What is a Sober Living Home?

When recovering, choosing a safe living environment is very important. Sober living homes are one of the options that allow you to recover in a safe place with others in similar situations. They help you return to society after extensive inpatient services and learn how to live independently without the use of drugs and/or alcohol.

What is a sober living house?

Sober Living Homes are alcohol- and drug-free group homes for recovering individuals. They work like a co-op, paying the costs and maintaining the house by contributing to the upkeep of the home through rent and chores.

There are all kinds of sober living homes. Some are owned by corporations or religious groups, but the majority of homes are run privately, most often by groups of sober people who form an informal agreement to have sober living arrangements. These privately run the homes allow you to invest in your own recovery.

Every sober living home works differently. Some have a resident manager who oversees and enforces house rules, while other homes have a social model approach in which each resident has decision-making power. Everyone must follow house rules in order to stay at home, regardless of management style.

How does the sober life work?

There are many options for discreet homes that work in a variety of ways, so it is important to find a suitable home based on your individual needs. Sober living can occur at the same time as outpatient addiction treatment programs, or it can occur after completion of a treatment program. The National Recovery Housing Association defines four different categories of sober living environments, including:

Level 1 Peer Operation: These are often democratically managed single family homes, usually with a senior resident holding other residents accountable. Drug check-ups and home meetings are common, but there are no paid medical jobs inside the home.

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Level 2 Monitored: These are single-family homes or apartments. It can be managed by a senior resident or home manager with at least one compensating position. Medication presentations and home meetings are typical as well as peer-run groups and house rules.

Level 3 Supervised: This type of dwelling varies, but the facility is usually licensed and there is an organizational hierarchy, management oversight, and policies and procedures. Life skills development is emphasized, and clinical services are provided outside sober living services. The staff is certified, and medication checks are standard.

Level 4 Integrated: The Services tend to be provided in a more institutional setting and are often the transitional services for those who complete the addiction treatment program. Clinical services are provided within the institution with a strong focus on life skills development. Staff is certified, and drug screening is standard.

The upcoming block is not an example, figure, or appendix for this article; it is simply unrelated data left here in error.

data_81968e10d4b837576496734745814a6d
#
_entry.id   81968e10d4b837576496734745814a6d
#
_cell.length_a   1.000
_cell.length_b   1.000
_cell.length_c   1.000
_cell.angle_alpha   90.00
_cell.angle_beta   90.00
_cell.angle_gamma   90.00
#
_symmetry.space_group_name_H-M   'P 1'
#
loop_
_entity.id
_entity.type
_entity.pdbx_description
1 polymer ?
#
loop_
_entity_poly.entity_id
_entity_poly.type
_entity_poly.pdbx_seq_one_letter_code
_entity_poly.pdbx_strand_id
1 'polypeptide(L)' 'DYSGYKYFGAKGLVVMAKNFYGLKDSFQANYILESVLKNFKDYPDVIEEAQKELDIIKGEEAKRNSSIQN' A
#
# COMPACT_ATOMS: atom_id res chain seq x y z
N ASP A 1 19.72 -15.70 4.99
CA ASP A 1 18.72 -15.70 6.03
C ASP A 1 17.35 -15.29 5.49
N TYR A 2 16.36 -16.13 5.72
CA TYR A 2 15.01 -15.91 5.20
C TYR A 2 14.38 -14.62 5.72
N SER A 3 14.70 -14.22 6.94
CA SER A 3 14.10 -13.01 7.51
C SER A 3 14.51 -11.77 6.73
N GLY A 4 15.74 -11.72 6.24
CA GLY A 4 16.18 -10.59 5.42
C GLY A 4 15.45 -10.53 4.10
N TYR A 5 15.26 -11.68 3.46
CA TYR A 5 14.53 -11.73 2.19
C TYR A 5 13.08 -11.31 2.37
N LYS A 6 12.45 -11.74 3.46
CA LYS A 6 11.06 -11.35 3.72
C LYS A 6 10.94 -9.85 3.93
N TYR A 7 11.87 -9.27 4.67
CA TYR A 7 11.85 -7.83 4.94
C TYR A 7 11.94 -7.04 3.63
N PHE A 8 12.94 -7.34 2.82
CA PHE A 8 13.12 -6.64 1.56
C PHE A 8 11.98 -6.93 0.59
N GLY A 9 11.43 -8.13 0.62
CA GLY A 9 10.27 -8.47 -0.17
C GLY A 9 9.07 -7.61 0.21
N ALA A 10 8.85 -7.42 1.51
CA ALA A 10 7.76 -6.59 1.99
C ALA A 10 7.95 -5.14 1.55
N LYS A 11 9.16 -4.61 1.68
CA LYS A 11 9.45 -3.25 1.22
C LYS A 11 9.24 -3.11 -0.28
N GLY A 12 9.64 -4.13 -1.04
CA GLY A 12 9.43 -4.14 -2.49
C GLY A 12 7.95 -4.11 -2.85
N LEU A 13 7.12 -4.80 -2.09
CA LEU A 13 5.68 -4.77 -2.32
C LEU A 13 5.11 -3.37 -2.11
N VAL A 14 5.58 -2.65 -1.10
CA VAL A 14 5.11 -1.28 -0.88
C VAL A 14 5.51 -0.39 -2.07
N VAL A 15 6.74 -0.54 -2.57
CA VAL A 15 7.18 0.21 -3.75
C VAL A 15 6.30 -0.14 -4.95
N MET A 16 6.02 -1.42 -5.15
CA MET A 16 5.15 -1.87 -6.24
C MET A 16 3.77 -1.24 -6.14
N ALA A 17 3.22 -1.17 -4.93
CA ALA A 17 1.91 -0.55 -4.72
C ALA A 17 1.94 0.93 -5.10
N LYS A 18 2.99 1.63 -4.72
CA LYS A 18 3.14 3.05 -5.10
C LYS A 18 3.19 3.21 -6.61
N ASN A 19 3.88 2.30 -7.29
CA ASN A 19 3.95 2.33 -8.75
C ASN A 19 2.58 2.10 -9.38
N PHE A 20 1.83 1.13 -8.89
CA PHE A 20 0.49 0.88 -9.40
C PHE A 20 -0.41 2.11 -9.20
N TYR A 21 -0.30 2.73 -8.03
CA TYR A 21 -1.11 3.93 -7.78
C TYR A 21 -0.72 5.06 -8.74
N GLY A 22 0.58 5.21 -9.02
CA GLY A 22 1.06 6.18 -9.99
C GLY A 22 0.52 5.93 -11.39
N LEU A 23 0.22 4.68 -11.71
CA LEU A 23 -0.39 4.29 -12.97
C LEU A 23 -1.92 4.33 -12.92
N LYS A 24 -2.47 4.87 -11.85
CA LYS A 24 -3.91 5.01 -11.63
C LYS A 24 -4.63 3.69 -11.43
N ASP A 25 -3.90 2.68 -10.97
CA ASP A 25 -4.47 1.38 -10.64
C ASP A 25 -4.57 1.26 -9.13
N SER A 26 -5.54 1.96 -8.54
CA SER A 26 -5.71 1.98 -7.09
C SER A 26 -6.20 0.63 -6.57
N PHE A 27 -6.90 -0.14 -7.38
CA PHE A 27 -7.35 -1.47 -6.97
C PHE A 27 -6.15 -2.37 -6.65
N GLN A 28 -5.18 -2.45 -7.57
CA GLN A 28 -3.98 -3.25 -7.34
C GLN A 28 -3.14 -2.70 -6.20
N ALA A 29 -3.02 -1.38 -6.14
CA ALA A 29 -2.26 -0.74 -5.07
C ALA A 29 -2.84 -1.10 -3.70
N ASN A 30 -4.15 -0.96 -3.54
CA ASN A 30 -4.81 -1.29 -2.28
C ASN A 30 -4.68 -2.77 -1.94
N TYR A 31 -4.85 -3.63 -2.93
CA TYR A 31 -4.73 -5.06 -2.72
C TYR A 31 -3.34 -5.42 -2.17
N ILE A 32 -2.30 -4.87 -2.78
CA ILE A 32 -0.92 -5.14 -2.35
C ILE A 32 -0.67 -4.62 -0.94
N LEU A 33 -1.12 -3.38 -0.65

How are the Sober Living Homes different from other residential programs?

Sober living homes differ from other residential programmers, such as residential treatment centers, in that they are more structured to facilitate employment and other external obligations. Random drug testing may be required in some of the homes.

As a resident, you are free to come and go as necessary for business, family, work or leisure activity as long as you adhere to the house rules. You are independent and also responsible for your own recovery and well-being. If someone does not adhere to the home and/or is not prepared to recover, this can hinder the recovery process for the entire home; that’s why most homes require that you have already completed a treatment and/or detox program.

In addition, many homes will require you to agree to sign a contract stating your commitment to the recovery. All this: to protect the healing process for everyone else in the house.

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How do sober living homes help?

Having a stable living environment is important to everyone’s well-being. It is especially the important if you are in recovery. Studies have shown that dysfunctional home environments can impede recovery efforts and even contribute to alcohol or drug abuse. A sober living home is a form of safe living arrangement that allows for the recovery of all residents.

You will be strongly encouraged and supported by your fellow residents to attend treatment outside the home through our outpatient treatment options and/or a 12-step programmer. Living sober only works if you really want to be there and commit to healing. Being surrounded by caring people on the same path, sharing meals, and having someone to talk to and go to meetings can be an important factor in whether or not you stay sober.

Who can live in a sober house?

Most sober living homes do not restrict who lives in them; however, many require that you have gone through some level of rehabilitation before living at home. Additionally, many group homes require you to continue to seek treatment or participate in a 12-step program to live there.

As a resident, it is important that you commit to living at home and healing. This responsibility for personal recovery is critical to the recovery process.

How much do they cost?

The cost of living in a sober living home can vary based on the location; however, the prices are usually similar to those of moderately priced rental apartments. In many homes, you will not be required to pay for utilities; however, utilities, such as electricity and water, are expected to be used conscientiously, and you can be reprimanded if you overuse the utilities.

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